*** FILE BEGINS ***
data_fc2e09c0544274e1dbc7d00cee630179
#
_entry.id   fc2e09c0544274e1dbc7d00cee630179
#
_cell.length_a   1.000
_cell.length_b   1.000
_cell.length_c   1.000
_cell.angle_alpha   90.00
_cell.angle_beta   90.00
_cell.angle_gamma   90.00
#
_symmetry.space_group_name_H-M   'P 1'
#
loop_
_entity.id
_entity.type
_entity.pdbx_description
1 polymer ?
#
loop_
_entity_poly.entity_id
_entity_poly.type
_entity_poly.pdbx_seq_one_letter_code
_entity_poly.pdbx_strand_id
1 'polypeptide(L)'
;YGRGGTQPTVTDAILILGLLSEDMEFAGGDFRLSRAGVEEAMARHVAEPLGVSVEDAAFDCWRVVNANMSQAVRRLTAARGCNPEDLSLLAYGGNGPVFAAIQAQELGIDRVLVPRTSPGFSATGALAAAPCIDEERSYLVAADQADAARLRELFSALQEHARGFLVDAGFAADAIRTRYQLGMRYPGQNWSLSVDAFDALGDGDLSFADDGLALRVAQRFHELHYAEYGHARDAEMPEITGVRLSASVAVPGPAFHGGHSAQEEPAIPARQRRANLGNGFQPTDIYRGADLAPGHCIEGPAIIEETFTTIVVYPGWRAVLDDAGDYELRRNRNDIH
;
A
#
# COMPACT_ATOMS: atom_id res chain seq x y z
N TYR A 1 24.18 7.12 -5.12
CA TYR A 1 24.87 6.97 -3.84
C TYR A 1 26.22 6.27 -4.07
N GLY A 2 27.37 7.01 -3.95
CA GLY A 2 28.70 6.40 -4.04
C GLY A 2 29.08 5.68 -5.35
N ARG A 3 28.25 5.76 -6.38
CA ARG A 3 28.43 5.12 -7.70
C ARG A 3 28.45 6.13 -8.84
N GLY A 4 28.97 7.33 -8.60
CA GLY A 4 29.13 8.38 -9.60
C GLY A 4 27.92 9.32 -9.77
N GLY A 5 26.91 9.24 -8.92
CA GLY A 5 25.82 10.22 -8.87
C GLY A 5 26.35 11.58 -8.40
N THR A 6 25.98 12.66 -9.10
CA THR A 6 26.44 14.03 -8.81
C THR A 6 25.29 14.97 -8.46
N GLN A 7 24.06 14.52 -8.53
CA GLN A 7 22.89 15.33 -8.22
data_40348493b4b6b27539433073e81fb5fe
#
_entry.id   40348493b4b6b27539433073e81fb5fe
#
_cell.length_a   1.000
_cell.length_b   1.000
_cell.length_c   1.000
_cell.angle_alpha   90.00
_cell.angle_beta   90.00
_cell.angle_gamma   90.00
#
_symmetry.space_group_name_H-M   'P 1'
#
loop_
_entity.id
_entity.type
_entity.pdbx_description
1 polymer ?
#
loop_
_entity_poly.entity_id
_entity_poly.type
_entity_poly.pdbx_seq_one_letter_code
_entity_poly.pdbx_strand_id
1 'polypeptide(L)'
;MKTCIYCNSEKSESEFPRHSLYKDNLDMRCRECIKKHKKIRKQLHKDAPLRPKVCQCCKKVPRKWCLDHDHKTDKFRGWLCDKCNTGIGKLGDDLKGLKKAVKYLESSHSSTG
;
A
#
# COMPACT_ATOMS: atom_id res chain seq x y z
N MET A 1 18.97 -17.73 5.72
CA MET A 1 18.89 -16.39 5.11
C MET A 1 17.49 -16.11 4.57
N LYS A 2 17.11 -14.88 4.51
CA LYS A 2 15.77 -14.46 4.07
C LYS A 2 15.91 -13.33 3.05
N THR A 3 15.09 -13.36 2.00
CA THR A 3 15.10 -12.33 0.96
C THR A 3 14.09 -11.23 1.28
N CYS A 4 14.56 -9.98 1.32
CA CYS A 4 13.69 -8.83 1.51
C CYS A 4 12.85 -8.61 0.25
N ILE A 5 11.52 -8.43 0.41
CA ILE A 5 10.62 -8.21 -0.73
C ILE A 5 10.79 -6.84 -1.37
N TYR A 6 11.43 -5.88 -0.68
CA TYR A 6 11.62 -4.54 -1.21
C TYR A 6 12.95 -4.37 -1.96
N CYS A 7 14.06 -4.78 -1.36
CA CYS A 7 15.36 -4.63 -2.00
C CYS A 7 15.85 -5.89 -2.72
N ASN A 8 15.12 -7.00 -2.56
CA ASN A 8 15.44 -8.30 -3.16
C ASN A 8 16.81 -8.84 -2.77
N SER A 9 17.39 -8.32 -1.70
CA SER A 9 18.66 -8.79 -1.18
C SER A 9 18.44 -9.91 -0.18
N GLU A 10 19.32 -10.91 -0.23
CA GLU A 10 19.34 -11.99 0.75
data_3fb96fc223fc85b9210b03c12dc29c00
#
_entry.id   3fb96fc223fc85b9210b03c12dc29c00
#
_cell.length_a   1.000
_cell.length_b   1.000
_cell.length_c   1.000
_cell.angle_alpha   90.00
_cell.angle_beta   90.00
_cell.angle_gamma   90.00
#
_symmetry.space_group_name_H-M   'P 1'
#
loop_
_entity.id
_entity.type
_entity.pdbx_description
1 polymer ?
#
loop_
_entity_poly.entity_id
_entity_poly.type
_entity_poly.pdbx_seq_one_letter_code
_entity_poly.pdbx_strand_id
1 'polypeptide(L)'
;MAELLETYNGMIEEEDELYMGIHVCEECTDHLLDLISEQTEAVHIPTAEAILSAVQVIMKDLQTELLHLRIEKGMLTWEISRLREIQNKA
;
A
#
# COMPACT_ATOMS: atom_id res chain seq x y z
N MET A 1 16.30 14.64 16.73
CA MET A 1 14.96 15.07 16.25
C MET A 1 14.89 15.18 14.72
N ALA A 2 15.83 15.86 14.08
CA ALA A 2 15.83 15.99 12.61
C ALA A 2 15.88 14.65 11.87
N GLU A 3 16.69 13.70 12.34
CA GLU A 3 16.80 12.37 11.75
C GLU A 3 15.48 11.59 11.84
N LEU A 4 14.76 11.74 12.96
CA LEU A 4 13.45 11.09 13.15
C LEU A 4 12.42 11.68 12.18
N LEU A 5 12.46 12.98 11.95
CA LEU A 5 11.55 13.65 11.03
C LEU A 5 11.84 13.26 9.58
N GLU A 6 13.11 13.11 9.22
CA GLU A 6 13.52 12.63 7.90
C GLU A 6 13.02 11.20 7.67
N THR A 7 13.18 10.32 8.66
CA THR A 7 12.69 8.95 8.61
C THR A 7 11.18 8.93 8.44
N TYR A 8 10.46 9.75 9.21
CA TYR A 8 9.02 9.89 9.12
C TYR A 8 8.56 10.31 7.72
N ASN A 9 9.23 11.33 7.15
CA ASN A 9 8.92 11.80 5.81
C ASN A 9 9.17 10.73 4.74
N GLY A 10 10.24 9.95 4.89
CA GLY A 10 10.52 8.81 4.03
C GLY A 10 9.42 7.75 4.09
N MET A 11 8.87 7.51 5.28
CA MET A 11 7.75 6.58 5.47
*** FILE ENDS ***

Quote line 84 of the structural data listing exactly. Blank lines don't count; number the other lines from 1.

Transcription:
N LYS A 2 17.11 -14.88 4.51